Objectives: This literature review aims to summarize the effects of medical cannabis use in children on Autism Spectrum Disorder (ASD) symptoms, side effects and provide recommendations for practice, education, and research. Background: ASD is characterized by core behaviors of significant impairment in social communication and interaction and restricted and repetitive patterns of behavior, interests, or activities (APA, 2013). In addition to these core behaviors, individuals with ASD often have noncore behavioral disorders and several medical comorbidities. Treatment for ASD symptoms includes Cognitive Behavioral Therapy (CBT), aripiprazole (Abilify) and/or risperidone (Risperdal). As of this review, 14 states have added ASD as a qualifying condition in their medical cannabis program. Methods: Key terms related to the clinical question were entered into eight different databases to search for studies on cannabis use in children with ASD. Findings: The findings suggest improvement in ASD symptoms, such as social communication (core symptom), noncore behaviors (self-injury, restlessness, rage attacks, agitation, aggressiveness, irritability), and comorbid conditions (anxiety, epilepsy, sleep problems/dysregulation, ADHD/hyperactivity/concentration). An additional benefit with the improvement in comorbid conditions is the reduction of medications used in some participants. Common side effects include sleep disturbance, somnolence, and decreased appetite, restlessness, and a single episode of psychosis requiring treatment. These studies' positive outcomes warrant the use of cannabis as an adjunct treatment in children and provide the impetus for further research studies with large randomized controlled trials to provide higher evidence literature to support the treatment of ASD symptoms with cannabis.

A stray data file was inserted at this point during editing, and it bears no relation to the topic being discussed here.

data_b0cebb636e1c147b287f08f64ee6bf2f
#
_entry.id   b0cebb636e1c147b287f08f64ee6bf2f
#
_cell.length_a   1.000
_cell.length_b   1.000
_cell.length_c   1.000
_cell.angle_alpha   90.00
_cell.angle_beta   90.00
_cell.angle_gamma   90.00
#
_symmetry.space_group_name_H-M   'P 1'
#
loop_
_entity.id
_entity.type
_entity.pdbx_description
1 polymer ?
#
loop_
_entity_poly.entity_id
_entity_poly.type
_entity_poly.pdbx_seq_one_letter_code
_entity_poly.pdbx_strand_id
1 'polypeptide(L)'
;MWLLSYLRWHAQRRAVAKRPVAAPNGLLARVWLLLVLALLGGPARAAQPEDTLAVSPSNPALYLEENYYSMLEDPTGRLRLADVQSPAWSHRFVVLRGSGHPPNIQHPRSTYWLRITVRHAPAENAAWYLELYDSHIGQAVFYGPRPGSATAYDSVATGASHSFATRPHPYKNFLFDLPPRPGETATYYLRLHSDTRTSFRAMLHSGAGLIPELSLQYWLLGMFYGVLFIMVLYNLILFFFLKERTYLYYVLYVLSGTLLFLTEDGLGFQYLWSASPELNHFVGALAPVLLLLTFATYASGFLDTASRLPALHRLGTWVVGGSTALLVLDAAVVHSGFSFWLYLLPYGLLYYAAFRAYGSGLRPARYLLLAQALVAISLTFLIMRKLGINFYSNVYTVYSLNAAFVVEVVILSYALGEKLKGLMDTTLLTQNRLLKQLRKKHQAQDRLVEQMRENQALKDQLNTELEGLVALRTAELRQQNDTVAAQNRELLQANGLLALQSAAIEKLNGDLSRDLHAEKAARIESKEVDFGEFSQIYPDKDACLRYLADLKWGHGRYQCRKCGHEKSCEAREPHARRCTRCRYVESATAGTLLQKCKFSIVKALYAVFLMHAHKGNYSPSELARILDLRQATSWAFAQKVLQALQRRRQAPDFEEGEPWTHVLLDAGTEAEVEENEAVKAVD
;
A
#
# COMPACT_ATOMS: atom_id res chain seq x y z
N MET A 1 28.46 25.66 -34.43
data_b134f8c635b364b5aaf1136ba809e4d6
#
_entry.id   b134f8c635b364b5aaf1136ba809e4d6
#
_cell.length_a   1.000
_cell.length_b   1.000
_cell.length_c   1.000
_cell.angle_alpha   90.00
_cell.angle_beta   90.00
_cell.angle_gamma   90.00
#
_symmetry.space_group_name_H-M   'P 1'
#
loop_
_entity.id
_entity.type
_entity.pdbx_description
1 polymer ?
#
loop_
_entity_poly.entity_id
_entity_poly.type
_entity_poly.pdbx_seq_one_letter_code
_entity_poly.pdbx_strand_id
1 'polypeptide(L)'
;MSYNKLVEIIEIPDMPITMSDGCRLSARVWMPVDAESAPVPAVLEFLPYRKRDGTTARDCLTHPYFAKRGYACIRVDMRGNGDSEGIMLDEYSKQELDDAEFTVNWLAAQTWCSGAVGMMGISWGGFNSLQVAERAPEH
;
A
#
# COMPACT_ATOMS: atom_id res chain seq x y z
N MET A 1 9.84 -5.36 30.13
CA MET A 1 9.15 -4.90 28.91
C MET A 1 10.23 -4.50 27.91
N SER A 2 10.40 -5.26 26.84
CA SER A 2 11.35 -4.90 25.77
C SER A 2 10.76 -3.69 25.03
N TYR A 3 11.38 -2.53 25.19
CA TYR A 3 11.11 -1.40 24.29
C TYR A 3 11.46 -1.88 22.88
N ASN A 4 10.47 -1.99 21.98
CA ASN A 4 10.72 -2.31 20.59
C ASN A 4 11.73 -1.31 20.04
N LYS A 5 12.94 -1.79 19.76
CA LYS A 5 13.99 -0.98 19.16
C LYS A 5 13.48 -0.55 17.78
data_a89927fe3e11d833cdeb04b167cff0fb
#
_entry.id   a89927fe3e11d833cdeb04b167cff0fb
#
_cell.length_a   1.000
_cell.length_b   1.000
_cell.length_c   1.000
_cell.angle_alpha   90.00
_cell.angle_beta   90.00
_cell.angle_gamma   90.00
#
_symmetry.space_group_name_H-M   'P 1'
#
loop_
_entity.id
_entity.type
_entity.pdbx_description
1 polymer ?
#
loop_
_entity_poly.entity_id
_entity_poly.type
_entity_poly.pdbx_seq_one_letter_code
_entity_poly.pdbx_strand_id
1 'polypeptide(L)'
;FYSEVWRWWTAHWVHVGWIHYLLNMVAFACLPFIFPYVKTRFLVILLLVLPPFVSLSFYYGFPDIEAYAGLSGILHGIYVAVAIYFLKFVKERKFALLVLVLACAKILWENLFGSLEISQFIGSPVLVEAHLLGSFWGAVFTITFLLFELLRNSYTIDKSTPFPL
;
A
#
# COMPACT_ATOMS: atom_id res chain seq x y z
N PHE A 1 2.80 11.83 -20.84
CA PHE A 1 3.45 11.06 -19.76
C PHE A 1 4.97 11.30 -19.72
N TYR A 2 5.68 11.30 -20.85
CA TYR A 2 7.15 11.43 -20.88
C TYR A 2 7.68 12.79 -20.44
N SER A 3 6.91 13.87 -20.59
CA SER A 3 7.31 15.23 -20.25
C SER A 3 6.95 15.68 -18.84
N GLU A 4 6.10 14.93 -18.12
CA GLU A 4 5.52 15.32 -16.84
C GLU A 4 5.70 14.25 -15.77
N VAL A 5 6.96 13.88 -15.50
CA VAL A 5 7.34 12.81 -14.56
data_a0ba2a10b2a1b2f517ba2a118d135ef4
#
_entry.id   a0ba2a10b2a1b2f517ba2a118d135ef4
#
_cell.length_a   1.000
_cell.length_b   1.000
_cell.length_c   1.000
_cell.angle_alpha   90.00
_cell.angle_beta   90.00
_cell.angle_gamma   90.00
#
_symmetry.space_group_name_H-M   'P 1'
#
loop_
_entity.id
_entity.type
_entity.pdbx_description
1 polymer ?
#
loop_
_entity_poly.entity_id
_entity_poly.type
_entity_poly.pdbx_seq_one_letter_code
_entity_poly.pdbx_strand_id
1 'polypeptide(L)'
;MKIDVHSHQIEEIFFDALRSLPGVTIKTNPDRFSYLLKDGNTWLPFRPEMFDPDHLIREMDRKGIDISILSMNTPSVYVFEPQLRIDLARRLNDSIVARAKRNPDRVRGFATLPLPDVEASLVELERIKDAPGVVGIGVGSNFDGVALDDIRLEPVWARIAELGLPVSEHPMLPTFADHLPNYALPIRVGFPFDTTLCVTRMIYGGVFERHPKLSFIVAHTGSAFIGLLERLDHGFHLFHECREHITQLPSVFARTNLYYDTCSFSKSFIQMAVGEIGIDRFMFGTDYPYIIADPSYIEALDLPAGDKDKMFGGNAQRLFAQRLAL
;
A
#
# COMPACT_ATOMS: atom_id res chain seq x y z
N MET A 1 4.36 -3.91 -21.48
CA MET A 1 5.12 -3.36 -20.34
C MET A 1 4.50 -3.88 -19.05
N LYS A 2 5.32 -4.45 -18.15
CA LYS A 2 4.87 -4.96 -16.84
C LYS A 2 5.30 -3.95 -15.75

Gwen Verchota

Date of Degree




Document Type



Master of Science in Nursing (MSN)


School of Nursing


Allied Health and Nursing



Rights Statement

In Copyright